Constraints
A
= B
A > D
C
≠ D
B
B=1
A
A=1
Domains
A
{1,2,
3
}
B
{1,2,
4,5,6
}
C
{1,2}
D
{1,3}
B
A
C
D
(1 1) (2 2)
(2 1) (3 1) (3 2)
(1 3) (2 1) (2 3)
When an inconsistency arises, a
retraction method
removes a value and returns to an earlier state
Retraction
Here!
B=2
…
A
{1,
2
}
C
{1,2}
D
{1,3}
No!
C
{1,2}
D
B
B=1
A
A=1
B
A
C
D
(1 1) (2 2)
(2 1) (3 1) (3 2)
(1 3) (2 1) (2 3)
Domains
A
{1,2,
3
}
B
{1,2,
4,5,6
}
C
{1,2}
D
{1,3}
Where’s the error?
…
A=2
B
{
1
,2}
C
{1,2}
D
{1,
2
}
Variable Ordering
l
A good variable ordering can speed search
A
A=1
Domains
A
{1,2,
3
}
B
{1,2,
4,5,6
}
C
{1,2}
D
{1,3}
B
{1,
2
}
C
{1,2}
D
No
B
A
C
D
(1 1) (2 2)
(2 1) (3 1) (3 2)
(1 3) (2 1) (2 3)
Value Ordering
A good value ordering can speed search too
A
A=2
Domains
A
{1,2,
3
}
B
{1,2,
4,5,6
}
C
{1,2}
D
{1,3}
B
{
1
,2}
C
{1,2}
D
{1,
3
}
D
D=1
B
{
1
,2}
C
{
1
,2}
B
B=2
C
C=2
C
{
1
,2}
Solution: A=2, B=2, C=2, D=1
B
A
C
D
(1 1) (2 2)
(2 1) (3 1) (3 2)
(1 3) (2 1) (2 3)
Constraint Solvers Know…
Several consistency methods
Several retraction methods
Many variable ordering heuristics
Many value ordering heuristics
…
but
the
interactions
among them are not well understood,
nor is one combination best for all problem classes.
Goals of the ACE Project
Characterize
problem classes
Learn
to solve classes of problems well
Evaluate
mixtures of known heuristics
Develop
new heuristics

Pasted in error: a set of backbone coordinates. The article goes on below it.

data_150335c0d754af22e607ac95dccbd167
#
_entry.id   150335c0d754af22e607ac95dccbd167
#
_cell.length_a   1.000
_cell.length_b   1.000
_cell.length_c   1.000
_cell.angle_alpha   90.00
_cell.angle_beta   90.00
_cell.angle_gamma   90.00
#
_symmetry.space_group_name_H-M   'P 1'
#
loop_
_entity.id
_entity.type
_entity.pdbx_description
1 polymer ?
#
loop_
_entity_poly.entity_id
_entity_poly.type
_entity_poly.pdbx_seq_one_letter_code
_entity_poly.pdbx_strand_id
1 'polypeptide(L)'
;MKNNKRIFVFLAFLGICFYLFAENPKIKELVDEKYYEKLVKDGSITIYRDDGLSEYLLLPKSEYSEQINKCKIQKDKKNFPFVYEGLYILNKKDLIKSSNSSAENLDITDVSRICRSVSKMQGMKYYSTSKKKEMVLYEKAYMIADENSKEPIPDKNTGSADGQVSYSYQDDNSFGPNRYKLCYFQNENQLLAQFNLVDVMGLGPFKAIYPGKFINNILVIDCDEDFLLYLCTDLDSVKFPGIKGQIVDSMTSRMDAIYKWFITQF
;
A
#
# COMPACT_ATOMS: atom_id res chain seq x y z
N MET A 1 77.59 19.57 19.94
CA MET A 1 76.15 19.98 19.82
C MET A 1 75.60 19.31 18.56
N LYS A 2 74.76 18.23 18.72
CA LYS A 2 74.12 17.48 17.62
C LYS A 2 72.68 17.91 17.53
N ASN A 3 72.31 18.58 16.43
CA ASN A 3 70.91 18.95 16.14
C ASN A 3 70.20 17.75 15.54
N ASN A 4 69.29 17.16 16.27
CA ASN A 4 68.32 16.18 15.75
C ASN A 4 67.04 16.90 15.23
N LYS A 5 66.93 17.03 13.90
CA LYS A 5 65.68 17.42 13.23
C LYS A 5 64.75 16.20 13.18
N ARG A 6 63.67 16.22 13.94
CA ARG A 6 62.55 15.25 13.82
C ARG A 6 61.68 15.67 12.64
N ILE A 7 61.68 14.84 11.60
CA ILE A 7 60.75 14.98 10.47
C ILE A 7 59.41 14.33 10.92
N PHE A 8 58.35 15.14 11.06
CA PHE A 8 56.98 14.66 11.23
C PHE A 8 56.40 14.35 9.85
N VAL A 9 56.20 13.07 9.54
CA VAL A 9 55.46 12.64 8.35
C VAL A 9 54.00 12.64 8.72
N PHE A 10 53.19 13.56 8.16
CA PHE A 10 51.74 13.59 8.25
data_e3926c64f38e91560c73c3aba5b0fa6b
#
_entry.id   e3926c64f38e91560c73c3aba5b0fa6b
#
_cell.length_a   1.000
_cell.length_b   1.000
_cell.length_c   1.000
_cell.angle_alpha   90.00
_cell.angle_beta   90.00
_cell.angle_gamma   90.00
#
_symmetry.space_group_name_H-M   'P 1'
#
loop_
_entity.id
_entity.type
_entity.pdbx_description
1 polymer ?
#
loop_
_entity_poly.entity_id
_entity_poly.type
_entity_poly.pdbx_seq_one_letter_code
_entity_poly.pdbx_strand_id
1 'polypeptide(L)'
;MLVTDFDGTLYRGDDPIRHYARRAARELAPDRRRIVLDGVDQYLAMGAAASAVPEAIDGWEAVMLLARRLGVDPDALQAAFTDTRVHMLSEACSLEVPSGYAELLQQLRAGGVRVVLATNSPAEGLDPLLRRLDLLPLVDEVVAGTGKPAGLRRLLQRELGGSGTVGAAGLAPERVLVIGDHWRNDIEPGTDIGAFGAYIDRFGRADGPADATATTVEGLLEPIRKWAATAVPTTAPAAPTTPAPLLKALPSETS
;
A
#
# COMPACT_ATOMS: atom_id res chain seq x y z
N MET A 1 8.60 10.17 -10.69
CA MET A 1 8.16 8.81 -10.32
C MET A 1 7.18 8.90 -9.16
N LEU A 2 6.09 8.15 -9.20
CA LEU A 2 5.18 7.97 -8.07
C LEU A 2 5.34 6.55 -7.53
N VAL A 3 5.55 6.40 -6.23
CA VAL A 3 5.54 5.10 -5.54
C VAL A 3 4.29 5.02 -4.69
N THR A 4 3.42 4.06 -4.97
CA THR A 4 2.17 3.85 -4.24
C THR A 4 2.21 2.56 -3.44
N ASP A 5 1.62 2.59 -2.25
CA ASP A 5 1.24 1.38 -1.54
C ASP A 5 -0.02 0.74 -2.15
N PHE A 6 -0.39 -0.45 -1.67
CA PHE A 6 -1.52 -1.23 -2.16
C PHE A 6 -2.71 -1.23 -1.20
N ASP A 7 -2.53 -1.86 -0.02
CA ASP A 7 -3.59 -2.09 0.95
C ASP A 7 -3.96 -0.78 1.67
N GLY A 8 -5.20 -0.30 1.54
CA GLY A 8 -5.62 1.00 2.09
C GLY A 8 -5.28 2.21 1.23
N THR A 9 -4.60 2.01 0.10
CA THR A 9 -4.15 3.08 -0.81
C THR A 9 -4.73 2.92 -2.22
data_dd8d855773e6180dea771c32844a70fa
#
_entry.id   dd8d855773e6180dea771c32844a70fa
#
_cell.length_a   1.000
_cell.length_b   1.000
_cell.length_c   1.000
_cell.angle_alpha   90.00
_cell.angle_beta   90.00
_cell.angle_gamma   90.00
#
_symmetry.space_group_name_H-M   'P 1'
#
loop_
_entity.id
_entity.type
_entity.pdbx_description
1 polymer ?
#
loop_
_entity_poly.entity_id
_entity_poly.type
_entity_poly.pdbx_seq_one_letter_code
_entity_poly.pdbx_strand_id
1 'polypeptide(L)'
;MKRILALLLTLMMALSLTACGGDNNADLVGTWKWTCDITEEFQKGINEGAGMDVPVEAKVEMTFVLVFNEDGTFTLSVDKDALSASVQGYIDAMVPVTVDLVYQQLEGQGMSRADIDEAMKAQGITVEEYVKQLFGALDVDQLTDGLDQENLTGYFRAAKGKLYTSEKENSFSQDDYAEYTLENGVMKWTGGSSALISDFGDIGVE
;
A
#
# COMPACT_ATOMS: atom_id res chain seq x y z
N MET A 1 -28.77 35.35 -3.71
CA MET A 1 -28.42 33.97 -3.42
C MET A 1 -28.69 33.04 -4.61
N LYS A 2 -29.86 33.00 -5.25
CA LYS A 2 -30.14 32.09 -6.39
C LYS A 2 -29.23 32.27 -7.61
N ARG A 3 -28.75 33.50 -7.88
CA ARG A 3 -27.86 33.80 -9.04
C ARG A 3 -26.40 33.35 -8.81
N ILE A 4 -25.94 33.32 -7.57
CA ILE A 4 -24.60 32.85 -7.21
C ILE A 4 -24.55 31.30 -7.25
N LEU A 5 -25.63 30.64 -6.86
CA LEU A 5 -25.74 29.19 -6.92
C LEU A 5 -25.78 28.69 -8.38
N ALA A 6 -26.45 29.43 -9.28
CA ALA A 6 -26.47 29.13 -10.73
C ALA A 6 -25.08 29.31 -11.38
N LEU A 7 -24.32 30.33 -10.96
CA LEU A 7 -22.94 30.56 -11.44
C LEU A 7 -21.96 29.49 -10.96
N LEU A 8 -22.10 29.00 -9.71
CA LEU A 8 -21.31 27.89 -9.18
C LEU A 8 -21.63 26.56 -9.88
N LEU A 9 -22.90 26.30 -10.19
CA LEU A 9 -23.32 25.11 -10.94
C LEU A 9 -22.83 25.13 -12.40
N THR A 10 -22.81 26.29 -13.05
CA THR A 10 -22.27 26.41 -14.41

Explore the role of planning in solution
Outline
The task: constraint satisfaction
Performance results ACE
Reasoning mechanism
Learning
Representation
Experimental Design
Specify problem class, consistency and retraction
methods
Average performance across 10 runs
Learn on
L
problems (halt at 10,000 steps)
To

completion testing on
T new
problems
During testing, use only heuristics judged accurate
during learning
Evaluate performance on
Steps to solution
Constraint checks
Retractions
Elapsed time
ACE Learns to Solve Hard
Problems
<30, 8, .24, .66> near the complexity peak
Learn on 80 problems
10 runs, binned in sets of 10 learning problems
Discards 26 of 38 heuristics
Outperforms MinDomain, an “off

the

shelf” heuristic
Steps to solution
2500
1500
1000
500
2000
1 2 3 4 5 6 7 8
Bin #
Means in
blue
, medians in
red
ACE Rediscovers Brélaz Heuristic
Graph coloring
: assign different colors to adjacent